CO2 Sequestration from Italian Cultivated Land: Opportunities, Challenges and Risks

Vincenzo Tabaglio, M Pisante, R Santilocchi

Risultato della ricerca: Contributo in libroContributo a convegno


Management of agricultural soils may determine soil carbon emission to the atmosphere (source) or soil carbon sequestration (sink). Conventional agriculture is tillage-based (TA) in industrialised as well as developing countries and relies, as a key procedure for seedbed preparation, on mechanical soil tillage with no organic mulch cover. Generally, it seems to speed up the loss of Soil Organic Matter (SOM), by increasing its mineralization and through soil loss by erosion. In addition, soil tillage is a high energy-consuming operation that uses large amounts of fossil fuel per hectare in mechanised systems. In contrast to tillage-based systems, Conservation Agriculture (CA) is considered to be an agro-ecological approach to resource-conserving agricultural production that requires compliance with three linked practical principles, namely: i) minimum mechanical soil disturbance (with no-till and direct seeding); ii) maintenance of permanent organic soil cover (with crops, cover crops and/or crop residues); and iii) species diversification through crop rotations and associations (involving annual and/or perennial crops including tree and pasture crops) Corsi et al. (2012). CA facilitates good agronomy, such as timely operations, and improves overall land husbandry for rained and irrigated production and is complemented by other good practices, such as the use of quality seeds and integrated pest management (Pisante et al., 2012).There is evidence that, in the medium term, the most effective way for adaptation to climate change is represented by a rational management of the biosphere and in particular of the agricultural sector: by the adoption of specific agricultural practices. Agriculture is potentially able to reduce its emission with minor costs with respect to other activities, to increase carbon sequestration and reduce greenhouse gas emissions. In fact, agricultural activities play a fundamental role in soil carbon sequestration and reduction of emissions, mainly because of the high stock capacity of this element associated with long retention time in the soil. The cultivated land (arable and tree crops) occupy 28% of the Italian territory, for a total of 10.9 million ha which can stock massive reserves of carbon by putting in place agronomic measures and/or agro-ecological infrastructure useful to reduce the amount of CO2 in the atmosphere. The net balance of the two processes on an annual basis can result in positive net flows (emissions) or negative (sequestration). However, the aggregated balance sheet of carbon for agricultural soils is subject to significant uncertainties with estimates that can vary greatly depending on the method and data sources. The average European values, for example, range from losses of -0.17 ± 0.33 Mg C ha-1 y-1 (emissions), when calculated from data in the inventory of agricultural soils (available for 33% of the European cultivated land) to values of accumulation of 0.15 ± 0.15, or loss of -0.08 Mg C ha-1 y-1 when calculated with simulation models. It is estimated that in Italy over the past 70 years, the intensification of agricultural activities has caused a net loss of soil organic carbon by 39% compared to the initial content. The extent of actual SOC sequestration achieved on Italian cultivated land will crucially depend on future policies which could contemplate the inclusion of agriculture in an emissions trading scheme, either as a covered sector, or as an offset provider. It is important to face some research questions mainly aimed at removing this barrier to inclusion of soil carbon in emissions trading. Complementary measures, such as research, development and technology transfer to improve the extension to improve adoption of existing techniques or direct financing to accelerate the adoption of conservation farming systems, should be carried out.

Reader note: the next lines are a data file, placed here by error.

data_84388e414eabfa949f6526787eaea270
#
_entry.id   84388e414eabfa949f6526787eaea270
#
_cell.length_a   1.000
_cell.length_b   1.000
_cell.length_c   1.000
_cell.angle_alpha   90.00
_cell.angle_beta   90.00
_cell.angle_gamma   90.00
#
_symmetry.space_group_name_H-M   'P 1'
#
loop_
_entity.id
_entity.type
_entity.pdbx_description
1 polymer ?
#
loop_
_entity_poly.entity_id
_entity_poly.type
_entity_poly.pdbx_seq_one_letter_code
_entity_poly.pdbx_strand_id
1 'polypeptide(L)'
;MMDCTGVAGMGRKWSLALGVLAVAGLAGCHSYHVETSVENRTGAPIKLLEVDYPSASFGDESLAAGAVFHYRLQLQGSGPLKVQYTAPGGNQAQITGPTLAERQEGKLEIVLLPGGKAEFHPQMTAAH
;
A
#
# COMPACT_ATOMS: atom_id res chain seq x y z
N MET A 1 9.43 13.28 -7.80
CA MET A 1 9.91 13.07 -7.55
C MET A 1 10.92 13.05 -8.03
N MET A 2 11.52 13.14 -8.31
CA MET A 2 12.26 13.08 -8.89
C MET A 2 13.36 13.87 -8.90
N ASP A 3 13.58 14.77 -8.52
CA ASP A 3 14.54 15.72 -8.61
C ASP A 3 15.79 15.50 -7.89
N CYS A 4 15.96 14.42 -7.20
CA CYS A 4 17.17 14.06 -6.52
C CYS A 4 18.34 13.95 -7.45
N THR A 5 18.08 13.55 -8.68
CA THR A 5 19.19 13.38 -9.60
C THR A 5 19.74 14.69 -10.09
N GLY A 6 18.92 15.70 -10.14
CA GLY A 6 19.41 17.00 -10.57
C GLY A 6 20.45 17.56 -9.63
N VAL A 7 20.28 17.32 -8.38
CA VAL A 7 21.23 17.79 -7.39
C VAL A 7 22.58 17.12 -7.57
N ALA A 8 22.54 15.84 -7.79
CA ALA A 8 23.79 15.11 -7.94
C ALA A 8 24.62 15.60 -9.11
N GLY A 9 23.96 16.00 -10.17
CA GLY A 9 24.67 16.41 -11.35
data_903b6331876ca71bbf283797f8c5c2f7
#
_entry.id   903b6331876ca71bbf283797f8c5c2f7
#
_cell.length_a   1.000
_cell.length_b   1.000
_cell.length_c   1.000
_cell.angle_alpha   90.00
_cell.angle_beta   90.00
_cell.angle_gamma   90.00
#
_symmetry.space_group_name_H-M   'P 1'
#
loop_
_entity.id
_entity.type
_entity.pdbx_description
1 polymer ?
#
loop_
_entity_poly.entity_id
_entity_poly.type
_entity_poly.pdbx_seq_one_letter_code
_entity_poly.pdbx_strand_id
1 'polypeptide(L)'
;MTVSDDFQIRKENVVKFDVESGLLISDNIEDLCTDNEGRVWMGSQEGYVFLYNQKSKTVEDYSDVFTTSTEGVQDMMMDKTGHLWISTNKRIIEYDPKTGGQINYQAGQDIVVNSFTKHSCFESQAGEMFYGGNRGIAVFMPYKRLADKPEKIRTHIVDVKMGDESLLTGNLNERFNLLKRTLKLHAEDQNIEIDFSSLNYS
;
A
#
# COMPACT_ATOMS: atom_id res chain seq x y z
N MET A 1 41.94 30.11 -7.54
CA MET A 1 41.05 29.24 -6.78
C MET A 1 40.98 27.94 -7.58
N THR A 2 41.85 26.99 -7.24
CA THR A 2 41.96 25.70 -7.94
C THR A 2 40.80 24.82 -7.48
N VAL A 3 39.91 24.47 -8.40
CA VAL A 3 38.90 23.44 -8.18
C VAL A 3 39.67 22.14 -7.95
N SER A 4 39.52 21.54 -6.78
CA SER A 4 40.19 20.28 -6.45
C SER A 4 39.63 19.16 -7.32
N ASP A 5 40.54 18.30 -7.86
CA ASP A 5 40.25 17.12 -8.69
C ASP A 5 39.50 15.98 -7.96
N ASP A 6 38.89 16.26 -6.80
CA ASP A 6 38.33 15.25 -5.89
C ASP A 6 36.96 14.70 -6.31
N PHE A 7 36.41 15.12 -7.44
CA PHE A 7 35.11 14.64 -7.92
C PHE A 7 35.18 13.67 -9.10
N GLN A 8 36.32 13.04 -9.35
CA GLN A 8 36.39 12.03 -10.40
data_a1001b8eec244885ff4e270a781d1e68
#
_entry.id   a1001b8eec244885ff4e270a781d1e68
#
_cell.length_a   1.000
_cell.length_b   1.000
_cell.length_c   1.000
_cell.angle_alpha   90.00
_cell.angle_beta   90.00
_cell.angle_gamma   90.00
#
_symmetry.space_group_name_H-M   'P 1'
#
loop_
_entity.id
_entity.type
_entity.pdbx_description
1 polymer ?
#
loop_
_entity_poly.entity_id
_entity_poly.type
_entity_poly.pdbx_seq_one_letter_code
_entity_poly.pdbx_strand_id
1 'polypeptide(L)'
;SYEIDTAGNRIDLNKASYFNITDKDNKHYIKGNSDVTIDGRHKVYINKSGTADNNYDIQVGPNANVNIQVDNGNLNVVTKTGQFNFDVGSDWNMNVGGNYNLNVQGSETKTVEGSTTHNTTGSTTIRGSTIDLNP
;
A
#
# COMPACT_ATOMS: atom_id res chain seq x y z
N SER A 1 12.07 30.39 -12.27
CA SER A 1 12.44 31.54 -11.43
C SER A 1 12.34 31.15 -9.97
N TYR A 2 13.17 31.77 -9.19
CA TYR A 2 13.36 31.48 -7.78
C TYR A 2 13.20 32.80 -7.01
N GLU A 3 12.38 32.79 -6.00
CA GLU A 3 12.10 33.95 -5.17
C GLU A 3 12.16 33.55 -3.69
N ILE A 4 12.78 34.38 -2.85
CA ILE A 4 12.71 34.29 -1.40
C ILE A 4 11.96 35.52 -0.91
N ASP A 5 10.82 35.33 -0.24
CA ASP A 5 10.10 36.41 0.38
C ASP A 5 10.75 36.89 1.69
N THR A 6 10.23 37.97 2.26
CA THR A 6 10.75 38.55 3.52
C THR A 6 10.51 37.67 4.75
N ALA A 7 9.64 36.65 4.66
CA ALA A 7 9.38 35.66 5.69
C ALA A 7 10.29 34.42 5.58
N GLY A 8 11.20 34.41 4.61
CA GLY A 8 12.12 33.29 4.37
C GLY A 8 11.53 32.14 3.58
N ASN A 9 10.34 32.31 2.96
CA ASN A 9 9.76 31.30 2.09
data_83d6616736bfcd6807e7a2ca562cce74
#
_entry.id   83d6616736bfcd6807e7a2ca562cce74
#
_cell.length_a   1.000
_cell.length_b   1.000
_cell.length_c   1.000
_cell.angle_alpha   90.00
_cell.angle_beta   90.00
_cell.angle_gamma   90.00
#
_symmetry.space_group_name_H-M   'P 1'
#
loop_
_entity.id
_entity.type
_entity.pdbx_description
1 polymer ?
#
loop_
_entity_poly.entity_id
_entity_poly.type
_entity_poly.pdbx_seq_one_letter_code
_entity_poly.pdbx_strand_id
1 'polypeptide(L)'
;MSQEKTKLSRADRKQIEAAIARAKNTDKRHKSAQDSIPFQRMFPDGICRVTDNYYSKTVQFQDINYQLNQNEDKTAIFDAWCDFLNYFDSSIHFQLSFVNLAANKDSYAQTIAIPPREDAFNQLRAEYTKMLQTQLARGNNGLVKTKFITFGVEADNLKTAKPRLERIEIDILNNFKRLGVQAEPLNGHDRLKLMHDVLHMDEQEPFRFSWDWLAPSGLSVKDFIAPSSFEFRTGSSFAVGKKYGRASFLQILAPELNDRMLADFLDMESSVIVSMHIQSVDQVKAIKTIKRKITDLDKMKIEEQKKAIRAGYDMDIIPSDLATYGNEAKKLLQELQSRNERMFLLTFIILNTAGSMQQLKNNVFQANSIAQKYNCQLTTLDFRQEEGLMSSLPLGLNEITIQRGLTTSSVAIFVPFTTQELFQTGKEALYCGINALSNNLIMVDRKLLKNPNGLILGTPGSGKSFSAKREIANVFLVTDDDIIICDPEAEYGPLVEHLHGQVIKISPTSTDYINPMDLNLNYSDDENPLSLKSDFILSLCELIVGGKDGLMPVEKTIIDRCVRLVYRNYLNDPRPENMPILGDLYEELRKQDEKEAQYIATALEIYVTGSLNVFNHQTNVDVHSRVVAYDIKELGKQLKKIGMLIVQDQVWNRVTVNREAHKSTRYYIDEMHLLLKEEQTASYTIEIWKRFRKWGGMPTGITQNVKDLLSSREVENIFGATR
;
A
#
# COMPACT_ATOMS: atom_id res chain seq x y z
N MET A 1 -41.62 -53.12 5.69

Lingua originaleEnglish
Titolo della pubblicazione ospiteGreen Carbon: Making sustainable agriculture real
Numero di pagine1
Stato di pubblicazionePubblicato - 2014
EventoEuropean Conference on “Green Carbon: Making Sustainable Agriculture Real” - Bruxelles
Durata: 1 apr 20143 apr 2014


ConvegnoEuropean Conference on “Green Carbon: Making Sustainable Agriculture Real”


  • CO2 Sequestration
  • Conservation Agriculture
  • No-tillage
  • Soil organic Carbon

Fingerprint Entra nei temi di ricerca di 'CO2 Sequestration from Italian Cultivated Land: Opportunities, Challenges and Risks'. Insieme formano una fingerprint unica.

Cita questo